How We Reported ‘Underfunded And Under Threat’

To assess the state of the public health system in the United States, KHN and The Associated Press analyzed data on government spending and staffing at national, state and local levels.

What reporters found was a mix of survey and budget data, each measuring a slightly different concept of “public .”

Some datasets track only state public health systems, not agencies that operate at a county, city or regional level. Other data, including some from the U.S. Census Bureau, covers spending on all non-hospital health care. Public health efforts are mixed in with the costs of providing local medical transportation, running community clinics and offering mental health services.

The lack of comprehensive data specifically about public health makes assessing community programs, agencies and staffing levels difficult, experts say. Public health information is scattered and can't be easily compared, unlike data about hospitals and medical treatment, according to Betty Bekemeier, a public health systems researcher and professor at the University of Washington. She is seeking to fix this as the leader of a multistate effort to standardize local health department spending data.

“We will not be able to improve our systems if we don't have a better idea of how it works,” she said.

KHN and AP calculated 2016-18 average annual state spending directly on public health initiatives using the State Health Expenditure Dataset. To create the dataset, a team of researchers encoded data from the Census Bureau's “Annual Survey of State Government Finances,” isolating public health costs to get the clearest sense of what governments spend only on public health efforts.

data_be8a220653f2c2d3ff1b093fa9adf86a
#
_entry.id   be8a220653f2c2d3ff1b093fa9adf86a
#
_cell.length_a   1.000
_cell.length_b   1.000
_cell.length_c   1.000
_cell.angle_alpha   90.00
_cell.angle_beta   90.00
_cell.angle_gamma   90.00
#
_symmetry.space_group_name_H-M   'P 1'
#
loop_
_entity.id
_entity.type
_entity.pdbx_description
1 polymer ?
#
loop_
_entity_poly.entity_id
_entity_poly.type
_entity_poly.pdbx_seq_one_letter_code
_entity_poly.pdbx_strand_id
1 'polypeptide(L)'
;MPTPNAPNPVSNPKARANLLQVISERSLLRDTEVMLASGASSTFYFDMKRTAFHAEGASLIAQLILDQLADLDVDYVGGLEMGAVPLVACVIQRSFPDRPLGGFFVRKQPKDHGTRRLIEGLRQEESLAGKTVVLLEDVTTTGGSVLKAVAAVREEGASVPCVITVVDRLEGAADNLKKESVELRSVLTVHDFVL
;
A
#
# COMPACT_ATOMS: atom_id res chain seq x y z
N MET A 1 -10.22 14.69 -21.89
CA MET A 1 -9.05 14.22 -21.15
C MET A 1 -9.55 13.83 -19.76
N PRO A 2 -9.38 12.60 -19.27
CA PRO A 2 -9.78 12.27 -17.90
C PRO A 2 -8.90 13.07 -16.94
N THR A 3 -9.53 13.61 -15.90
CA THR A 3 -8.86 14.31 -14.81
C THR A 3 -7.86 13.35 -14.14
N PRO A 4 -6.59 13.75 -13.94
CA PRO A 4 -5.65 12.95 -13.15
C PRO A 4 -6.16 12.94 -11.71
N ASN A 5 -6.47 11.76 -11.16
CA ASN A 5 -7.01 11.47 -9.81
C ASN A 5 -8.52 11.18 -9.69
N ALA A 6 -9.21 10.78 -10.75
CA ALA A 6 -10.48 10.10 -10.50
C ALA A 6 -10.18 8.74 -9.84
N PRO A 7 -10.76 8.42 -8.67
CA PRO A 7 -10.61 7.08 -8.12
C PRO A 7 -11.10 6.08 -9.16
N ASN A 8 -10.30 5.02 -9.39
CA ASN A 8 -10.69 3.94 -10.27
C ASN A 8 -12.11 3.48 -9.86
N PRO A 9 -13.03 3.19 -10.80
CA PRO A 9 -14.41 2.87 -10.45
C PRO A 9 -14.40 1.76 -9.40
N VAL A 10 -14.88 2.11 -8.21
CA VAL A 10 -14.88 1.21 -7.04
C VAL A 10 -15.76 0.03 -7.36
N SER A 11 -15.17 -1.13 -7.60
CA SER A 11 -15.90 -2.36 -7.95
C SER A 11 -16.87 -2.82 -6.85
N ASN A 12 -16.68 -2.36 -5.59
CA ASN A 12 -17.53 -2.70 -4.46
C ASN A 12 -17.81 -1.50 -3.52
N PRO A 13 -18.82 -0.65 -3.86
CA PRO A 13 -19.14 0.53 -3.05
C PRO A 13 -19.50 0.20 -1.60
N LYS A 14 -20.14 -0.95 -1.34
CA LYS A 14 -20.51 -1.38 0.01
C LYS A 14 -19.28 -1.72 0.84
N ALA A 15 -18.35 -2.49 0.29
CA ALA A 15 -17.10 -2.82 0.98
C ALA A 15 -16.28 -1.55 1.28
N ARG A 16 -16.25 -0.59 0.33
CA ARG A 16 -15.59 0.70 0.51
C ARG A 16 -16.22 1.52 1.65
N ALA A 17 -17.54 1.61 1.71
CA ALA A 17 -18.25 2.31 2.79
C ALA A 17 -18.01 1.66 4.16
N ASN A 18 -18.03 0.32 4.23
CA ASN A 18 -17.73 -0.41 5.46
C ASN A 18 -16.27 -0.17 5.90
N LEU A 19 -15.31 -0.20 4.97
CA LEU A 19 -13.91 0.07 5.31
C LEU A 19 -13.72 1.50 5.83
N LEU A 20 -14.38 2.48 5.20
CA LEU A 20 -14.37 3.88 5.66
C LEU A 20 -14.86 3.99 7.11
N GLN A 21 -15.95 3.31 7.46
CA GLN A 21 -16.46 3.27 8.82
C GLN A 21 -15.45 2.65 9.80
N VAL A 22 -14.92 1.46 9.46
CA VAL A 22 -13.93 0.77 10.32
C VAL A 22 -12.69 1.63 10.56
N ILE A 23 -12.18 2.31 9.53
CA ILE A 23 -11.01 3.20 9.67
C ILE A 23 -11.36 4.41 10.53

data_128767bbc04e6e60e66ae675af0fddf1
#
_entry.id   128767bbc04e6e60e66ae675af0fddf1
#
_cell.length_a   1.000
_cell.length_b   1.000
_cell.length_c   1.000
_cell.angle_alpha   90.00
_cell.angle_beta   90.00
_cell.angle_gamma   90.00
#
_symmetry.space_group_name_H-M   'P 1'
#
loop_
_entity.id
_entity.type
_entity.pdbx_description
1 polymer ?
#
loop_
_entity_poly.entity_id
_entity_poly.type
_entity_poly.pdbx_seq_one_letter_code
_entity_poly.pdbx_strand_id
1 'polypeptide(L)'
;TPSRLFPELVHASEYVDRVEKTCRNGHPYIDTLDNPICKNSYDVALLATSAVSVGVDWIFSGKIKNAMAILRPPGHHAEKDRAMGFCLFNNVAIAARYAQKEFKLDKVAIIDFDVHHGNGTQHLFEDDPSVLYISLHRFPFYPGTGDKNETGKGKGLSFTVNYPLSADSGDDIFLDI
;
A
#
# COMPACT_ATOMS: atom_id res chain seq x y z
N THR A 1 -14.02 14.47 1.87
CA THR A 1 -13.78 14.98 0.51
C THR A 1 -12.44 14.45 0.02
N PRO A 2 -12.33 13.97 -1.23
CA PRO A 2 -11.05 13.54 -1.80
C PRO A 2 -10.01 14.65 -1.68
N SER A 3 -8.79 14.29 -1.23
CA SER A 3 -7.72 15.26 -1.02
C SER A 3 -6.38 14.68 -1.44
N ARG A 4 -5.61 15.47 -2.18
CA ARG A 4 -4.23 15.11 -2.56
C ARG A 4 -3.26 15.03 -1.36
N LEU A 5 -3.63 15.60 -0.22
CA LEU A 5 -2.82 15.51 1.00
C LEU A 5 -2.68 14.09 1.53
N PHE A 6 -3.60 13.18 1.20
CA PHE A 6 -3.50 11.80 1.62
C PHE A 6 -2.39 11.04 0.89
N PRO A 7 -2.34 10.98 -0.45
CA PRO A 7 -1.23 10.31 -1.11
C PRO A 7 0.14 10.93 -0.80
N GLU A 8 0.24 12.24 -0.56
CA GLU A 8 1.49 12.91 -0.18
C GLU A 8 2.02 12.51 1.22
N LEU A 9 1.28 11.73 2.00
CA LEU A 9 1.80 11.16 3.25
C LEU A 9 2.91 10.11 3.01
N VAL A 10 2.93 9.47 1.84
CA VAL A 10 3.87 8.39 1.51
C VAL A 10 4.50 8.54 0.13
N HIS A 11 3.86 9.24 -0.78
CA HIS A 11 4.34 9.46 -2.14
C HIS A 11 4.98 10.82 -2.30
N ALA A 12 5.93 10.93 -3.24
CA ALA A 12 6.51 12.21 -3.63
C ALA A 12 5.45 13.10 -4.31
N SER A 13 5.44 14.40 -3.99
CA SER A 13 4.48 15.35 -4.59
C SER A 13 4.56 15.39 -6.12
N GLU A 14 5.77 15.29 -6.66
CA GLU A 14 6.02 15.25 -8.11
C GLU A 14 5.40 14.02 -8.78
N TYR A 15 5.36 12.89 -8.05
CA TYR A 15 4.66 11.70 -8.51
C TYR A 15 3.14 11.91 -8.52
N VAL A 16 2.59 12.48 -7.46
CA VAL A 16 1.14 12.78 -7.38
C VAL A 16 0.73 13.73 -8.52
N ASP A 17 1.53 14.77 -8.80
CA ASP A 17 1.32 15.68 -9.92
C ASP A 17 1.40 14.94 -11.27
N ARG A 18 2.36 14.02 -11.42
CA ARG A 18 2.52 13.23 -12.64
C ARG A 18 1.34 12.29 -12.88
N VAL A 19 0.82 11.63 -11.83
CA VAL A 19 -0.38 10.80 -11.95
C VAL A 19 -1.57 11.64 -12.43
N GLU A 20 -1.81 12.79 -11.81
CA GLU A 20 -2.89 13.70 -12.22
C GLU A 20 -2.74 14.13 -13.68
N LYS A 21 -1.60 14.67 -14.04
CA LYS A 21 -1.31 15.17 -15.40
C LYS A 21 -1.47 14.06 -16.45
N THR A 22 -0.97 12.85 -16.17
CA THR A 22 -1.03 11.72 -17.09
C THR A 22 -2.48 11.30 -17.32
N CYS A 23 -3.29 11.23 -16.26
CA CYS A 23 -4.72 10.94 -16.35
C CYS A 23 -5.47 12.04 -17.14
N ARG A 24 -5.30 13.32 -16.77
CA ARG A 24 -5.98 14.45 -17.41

The data includes spending by all state agencies and their transfers to local governments. To account for inflation for this and all spending data, KHN and the AP adjusted amounts to 2019 dollars using a price deflator from the Bureau of Economic Analysis targeted toward government expenses.

A decade of data on state public health agencies' expenditures and full-time equivalent staffing came from the Association of State and Territorial Health Officials. The data was reported directly by the state public health agencies through a national survey.

When creating national percentage change estimates, reporters excluded a handful of states missing comparable spending or staffing data.

The analysis included census finance data from state and local governments to compare spending on non-hospital health with other priorities such as policing and highway construction and maintenance.

At the local level, the National Association of County and City Health Officials' “National Profile Study” surveys local health departments every three years and weights answers to account for nonresponse.

Beyond that, some states collect local health department spending and staffing data. Reporters used detailed data on local health departments in Florida, Minnesota, Missouri, North Carolina, Ohio and Washington — along with census population estimates — to examine per capita trends over time.

Finally, AP statehouse reporters posed an identical set of questions to states to get a sense of recent and upcoming budget and staffing changes to state public health departments. The AP gathered responses from 43 states.

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